The little-known band that Elton John and Barack Obama love
When President Obama’s Spotify playlist was released in 2015, it was filled with songs from giants like Bob Dylan, the Stones and Stevie Wonder. But nestled among them was “Boozophilia,” a rollicking party anthem from a little known, Philadelphia-based band named Low Cut Connie. The band will release its fifth album, “Dirty Pictures (Part 2)” and take the stage at Bowery Ballroom Friday.
When the news broke, the piano-driven rock band’s Jersey native frontman, Adam Weiner, saw his phone light up with congratulatory texts from friends and family. Surely such a high-profile endorsement would be a slingshot to stardom. But no.
“It didn’t change our fortune at all,” Weiner, 38, tells The Post. “That night we played the Holiday Inn cocktail bar in Totowa, NJ.”
Formed in 2010 — and named for a stereotypical Jersey diner waitress — Low Cut Connie was still booking its own shows and releasing its albums under his label, Contender Records, when the Spotify story came out. But it wasn’t until a September 2017 gig in a small Nashville, Tenn., record store that the band finally escaped the Garden State chain-hotel circuit.
“Someone from William Morris Endeavor heard about us and stumbled into the show,” Weiner says. “Two days later, we had six booking agents that wanted to sign us. We went with William Morris, and they’ve totally transformed our career.”
‘I grew up with Barbra Streisand and Barry Manilow in the house. I couldn’t escape the schmaltz.’
Now he and his bandmates are playing major summer festivals like Bonnaroo and BottleRock. In March, they lit up South by Southwest, where Rolling Stone named them among the best 30 artists at the fest. And they’ve amassed more boldface fans: Elton John gives them heavy play on his radio show, “Rocket Hour,” and Howard Stern tapped them for a David Bowie tribute album he’s curating.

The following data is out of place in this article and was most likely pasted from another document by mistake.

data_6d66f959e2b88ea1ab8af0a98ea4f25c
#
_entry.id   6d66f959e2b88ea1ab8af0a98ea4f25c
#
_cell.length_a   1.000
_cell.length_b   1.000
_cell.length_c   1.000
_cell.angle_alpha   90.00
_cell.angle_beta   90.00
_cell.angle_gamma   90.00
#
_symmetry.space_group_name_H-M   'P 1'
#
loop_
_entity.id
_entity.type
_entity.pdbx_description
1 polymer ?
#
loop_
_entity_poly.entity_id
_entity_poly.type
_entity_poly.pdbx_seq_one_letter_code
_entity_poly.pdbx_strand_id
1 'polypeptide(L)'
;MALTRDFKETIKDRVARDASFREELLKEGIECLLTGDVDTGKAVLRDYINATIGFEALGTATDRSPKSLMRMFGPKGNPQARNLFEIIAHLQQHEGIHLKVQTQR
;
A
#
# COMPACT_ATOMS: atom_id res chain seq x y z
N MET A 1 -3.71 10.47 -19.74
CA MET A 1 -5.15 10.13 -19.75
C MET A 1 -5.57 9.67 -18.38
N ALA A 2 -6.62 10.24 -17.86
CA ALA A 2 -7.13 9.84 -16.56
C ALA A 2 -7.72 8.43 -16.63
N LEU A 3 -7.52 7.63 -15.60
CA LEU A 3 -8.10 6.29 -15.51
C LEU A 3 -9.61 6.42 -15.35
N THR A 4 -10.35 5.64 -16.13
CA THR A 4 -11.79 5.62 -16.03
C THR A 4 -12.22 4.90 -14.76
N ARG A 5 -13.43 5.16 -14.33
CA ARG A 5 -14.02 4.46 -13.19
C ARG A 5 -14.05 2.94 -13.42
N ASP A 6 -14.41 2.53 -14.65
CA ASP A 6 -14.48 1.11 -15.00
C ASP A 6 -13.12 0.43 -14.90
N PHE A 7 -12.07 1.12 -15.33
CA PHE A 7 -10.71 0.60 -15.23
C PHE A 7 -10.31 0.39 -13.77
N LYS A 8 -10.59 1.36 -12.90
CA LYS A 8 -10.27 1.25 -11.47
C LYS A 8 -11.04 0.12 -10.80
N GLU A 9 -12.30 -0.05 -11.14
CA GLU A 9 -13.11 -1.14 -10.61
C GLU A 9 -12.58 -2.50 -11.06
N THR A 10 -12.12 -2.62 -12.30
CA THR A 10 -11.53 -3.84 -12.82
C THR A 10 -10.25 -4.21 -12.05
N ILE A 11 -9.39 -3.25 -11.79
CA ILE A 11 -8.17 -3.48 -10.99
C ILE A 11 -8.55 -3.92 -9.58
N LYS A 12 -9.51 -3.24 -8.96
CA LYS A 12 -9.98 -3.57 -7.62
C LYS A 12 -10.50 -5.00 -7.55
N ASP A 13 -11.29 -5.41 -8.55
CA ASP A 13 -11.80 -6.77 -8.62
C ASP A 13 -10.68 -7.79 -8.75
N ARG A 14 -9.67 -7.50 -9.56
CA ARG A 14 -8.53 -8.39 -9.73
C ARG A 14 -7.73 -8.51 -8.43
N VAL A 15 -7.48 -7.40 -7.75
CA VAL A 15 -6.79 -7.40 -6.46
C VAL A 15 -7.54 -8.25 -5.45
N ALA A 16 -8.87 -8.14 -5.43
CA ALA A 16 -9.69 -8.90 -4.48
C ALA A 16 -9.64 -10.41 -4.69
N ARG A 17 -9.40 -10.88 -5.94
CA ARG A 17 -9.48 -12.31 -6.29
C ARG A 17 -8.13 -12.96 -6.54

“I just refused to take no for an answer,” says Weiner, who cut his teeth playing piano in gay bars such as the TownHouse and Brandy’s on the Upper East Side while dabbling with a punk band on weekends. Before Low Cut Connie, he honed his performing chops with an act called LadyFingers that he calls a mix of “cabaret piano with lo-fi punk.”
“As much as I love rock ’n’ roll, I’m a Jewish boy from New Jersey, so I grew up with Barbra Streisand and Barry Manilow in the house,” he says. “I couldn’t escape the schmaltz.”
Despite years of industry neglect, the band built a loyal fan base, thanks to its electric performances. Weiner, who treats his piano the way a gymnast would a pommel horse, is a showman of a throwback era, dripping sweat, jumping all over the stage and keeping the intensity at a constant 10.
And, amazingly, the “Boozophilia” singer is sober.
“I don’t drink. I don’t party,” Weiner says. “I like to facilitate the party for everyone else.”
Although Obama’s shoutout didn’t translate into a career boon, Weiner is still grateful. Invited to the White House in 2016, Weiner says he met the 44th president, who told him, “I like what you’re doing. I like your style. Keep it up.”
“It put wind in my sails,” Weiner says. “Barack Obama was whispering to me, ‘Just keep it up, man.’ It wasn’t a career thing. It was an inspiring thing.”
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